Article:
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City Theatre's Little Gem 

Little Gem is a sincere, unadorned tale.

From left to right: Robin Walsh, Hayley Nielsen and Cary Anne Spear in Little Gem, at City Theatre.

Photo courtesy of Suellen Fitzsimmons.

From left to right: Robin Walsh, Hayley Nielsen and Cary Anne Spear in Little Gem, at City Theatre.

Somewhere in the middle of Elaine Murphy's Little Gem — now at City Theatre — I was startled to realize that, in a lifetime as a professional audience member, this was the first play I'd ever seen by an Irish woman. I'm not sure what, if anything, that means. But after several thousand evenings lost in innumerable theaters, it's a remarkable factoid.

Little Gem is three interwoven monologues from members of the same Dublin family: grandmother Kay, mother Lorraine and daughter Amber. Over the course of the story, they will see some old relationships transform and new ones begin.

The danger of plays written as monologues is that, with all that recollecting of past events, they can feel removed and already resolved. But Murphy cleverly has the women discovering the events as they're happening: All the verbs are in the present tense. It may seem like a small thing, but it helps tremendously.

There is a streak of easy sentimentality running through Murphy's writing, especially in the second act. But judging from the audience, my reaction might be based more on my own bitchiness than Murphy's talents.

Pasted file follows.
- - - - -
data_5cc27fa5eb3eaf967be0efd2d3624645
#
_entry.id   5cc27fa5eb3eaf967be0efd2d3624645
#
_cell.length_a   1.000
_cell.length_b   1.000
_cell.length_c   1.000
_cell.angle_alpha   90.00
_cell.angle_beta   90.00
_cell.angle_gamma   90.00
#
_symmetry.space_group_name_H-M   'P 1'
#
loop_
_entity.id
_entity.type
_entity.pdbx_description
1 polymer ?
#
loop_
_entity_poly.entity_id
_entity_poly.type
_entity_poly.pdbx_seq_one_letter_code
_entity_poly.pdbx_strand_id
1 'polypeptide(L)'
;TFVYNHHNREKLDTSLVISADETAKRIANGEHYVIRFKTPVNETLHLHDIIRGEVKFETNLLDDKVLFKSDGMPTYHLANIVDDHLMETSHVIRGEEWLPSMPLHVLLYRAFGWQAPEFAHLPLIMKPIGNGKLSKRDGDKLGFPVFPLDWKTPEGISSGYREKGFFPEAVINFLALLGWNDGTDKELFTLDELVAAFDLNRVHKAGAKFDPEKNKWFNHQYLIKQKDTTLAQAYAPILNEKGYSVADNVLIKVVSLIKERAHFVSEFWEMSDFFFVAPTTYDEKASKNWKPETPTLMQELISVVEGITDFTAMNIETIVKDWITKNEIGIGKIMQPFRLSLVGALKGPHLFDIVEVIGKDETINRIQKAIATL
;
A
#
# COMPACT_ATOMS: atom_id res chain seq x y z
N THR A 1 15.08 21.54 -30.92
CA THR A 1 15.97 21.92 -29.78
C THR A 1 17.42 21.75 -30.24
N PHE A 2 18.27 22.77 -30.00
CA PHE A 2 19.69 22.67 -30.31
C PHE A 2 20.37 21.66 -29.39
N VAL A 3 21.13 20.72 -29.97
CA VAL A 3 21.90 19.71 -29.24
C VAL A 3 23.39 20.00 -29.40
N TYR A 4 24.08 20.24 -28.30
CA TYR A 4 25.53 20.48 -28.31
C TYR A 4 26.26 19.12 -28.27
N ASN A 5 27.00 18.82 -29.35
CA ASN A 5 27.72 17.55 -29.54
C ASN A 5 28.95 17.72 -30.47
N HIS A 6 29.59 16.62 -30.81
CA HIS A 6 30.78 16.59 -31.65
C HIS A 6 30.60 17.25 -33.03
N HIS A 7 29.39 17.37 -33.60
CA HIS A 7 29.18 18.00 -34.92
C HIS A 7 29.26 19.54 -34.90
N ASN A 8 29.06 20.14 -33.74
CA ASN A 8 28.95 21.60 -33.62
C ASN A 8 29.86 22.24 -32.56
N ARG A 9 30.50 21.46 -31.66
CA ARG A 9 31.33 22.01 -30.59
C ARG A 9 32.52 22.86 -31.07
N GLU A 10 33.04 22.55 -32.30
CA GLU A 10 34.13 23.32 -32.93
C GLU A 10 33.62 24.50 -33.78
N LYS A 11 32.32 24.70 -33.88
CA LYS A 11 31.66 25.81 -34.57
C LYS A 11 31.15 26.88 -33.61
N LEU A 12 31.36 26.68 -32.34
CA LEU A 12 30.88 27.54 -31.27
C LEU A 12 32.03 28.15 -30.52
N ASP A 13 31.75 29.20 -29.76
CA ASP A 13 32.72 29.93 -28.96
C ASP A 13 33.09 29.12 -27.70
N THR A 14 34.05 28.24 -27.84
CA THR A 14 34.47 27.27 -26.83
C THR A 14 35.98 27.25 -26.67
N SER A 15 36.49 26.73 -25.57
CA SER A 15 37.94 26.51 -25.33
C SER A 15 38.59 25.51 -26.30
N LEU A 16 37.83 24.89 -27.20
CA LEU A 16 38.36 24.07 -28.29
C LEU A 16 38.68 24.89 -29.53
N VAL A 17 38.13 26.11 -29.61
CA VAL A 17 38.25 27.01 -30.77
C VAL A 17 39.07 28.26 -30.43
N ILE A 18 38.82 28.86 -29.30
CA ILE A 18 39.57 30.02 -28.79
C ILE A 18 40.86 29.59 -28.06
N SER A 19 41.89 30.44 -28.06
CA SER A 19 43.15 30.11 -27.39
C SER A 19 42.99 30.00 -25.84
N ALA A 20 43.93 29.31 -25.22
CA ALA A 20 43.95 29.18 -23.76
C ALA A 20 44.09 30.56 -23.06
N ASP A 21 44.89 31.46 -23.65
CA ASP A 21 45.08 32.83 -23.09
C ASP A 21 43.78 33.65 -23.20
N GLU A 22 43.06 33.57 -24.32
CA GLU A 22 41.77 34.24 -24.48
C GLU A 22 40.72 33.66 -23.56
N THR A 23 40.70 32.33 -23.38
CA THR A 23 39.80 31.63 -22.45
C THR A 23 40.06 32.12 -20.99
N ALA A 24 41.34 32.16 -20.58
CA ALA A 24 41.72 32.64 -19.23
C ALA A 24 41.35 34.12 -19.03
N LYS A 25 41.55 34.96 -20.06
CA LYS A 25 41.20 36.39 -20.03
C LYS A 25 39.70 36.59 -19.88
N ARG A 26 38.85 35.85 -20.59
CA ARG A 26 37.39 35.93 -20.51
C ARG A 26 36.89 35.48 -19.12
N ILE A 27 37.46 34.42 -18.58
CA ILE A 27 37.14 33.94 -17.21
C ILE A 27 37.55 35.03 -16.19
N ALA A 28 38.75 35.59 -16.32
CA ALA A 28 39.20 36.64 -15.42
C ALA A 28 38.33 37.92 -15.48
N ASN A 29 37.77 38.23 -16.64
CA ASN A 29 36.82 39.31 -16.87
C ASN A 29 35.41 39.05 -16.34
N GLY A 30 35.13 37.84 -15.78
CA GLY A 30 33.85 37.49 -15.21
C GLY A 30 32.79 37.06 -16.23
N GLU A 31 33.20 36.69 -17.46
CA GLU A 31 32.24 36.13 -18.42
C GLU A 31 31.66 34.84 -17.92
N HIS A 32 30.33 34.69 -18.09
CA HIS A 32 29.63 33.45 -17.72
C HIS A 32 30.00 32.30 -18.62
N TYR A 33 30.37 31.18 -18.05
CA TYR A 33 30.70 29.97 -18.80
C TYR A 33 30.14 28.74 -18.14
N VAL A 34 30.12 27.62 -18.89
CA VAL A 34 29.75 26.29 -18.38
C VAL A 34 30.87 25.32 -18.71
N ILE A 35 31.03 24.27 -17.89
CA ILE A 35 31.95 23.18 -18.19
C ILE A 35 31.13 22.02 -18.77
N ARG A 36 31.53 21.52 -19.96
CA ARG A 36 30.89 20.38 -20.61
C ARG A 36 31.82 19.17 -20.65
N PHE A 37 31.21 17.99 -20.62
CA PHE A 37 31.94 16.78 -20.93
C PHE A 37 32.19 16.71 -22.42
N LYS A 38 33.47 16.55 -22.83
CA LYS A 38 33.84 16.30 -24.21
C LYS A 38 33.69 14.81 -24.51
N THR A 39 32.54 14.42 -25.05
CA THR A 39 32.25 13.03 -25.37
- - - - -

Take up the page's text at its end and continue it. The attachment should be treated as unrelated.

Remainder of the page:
Director Kimberly Senior nearly trips herself up before the show even starts. The quaintness of the Lucky Charms pre-show music coupled with Jack Magaw's frowsy, antiques-store-like set suggests an entirely different play than the one about to begin. But once Senior gets underway, she proves incapable of further missteps. Little Gem is a sincere, unadorned tale, and Senior gets authentic and moving performances from her cast.

Cary Anne Spear's turn as the grandmother is as entertaining as it is because Spear makes us understand that Kay has no idea how funny she can be. Hayley Nielsen plays Amber as a frightened young girl whose false bravado (bravada?) leads her into a too-adult situation.

The role of Lorraine, it must be said, is like something you'd see in an Oprah network TV movie. But after Robin Walsh gets done electrifying it with so much emotionally shattering life, you'd swear you're watching a documentary.

When all's said and done, Little Gem is a highly engaging opportunity to hear women narrating their own lives.

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